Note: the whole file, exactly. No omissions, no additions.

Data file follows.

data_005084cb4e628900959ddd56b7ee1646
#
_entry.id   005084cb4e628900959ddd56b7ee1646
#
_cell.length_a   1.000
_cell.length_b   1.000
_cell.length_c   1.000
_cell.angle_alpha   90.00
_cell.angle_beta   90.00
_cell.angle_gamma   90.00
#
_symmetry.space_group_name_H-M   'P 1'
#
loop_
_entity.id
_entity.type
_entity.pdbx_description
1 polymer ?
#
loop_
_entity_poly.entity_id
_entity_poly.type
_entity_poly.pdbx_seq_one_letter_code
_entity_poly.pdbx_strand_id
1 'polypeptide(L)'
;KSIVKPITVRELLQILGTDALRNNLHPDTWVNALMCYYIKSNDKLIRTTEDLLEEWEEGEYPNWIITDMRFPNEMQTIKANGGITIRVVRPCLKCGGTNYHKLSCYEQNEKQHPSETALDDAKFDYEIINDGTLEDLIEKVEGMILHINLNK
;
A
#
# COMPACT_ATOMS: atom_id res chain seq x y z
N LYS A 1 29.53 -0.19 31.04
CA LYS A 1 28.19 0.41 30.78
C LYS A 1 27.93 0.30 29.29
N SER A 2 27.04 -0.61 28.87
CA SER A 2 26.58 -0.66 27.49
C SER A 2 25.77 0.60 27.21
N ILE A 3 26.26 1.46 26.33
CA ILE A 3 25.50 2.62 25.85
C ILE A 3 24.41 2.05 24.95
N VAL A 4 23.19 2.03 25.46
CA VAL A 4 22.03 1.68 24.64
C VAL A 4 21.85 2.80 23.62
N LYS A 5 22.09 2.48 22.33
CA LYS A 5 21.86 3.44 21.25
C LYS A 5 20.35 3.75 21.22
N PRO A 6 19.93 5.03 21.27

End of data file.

data_005084cb4e628900959ddd56b7ee1646
#
_entry.id   005084cb4e628900959ddd56b7ee1646
#
_cell.length_a   1.000
_cell.length_b   1.000
_cell.length_c   1.000
_cell.angle_alpha   90.00
_cell.angle_beta   90.00
_cell.angle_gamma   90.00
#
_symmetry.space_group_name_H-M   'P 1'
#
loop_
_entity.id
_entity.type
_entity.pdbx_description
1 polymer ?
#
loop_
_entity_poly.entity_id
_entity_poly.type
_entity_poly.pdbx_seq_one_letter_code
_entity_poly.pdbx_strand_id
1 'polypeptide(L)'
;KSIVKPITVRELLQILGTDALRNNLHPDTWVNALMCYYIKSNDKLIRTTEDLLEEWEEGEYPNWIITDMRFPNEMQTIKANGGITIRVVRPCLKCGGTNYHKLSCYEQNEKQHPSETALDDAKFDYEIINDGTLEDLIEKVEGMILHINLNK
;
A
#
# COMPACT_ATOMS: atom_id res chain seq x y z
N LYS A 1 29.53 -0.19 31.04
CA LYS A 1 28.19 0.41 30.78
C LYS A 1 27.93 0.30 29.29
N SER A 2 27.04 -0.61 28.87
CA SER A 2 26.58 -0.66 27.49
C SER A 2 25.77 0.60 27.21
N ILE A 3 26.26 1.46 26.33
CA ILE A 3 25.50 2.62 25.85
C ILE A 3 24.41 2.05 24.95
N VAL A 4 23.19 2.03 25.46
CA VAL A 4 22.03 1.68 24.64
C VAL A 4 21.85 2.80 23.62
N LYS A 5 22.09 2.48 22.33
CA LYS A 5 21.86 3.44 21.25
C LYS A 5 20.35 3.75 21.22
N PRO A 6 19.93 5.03 21.27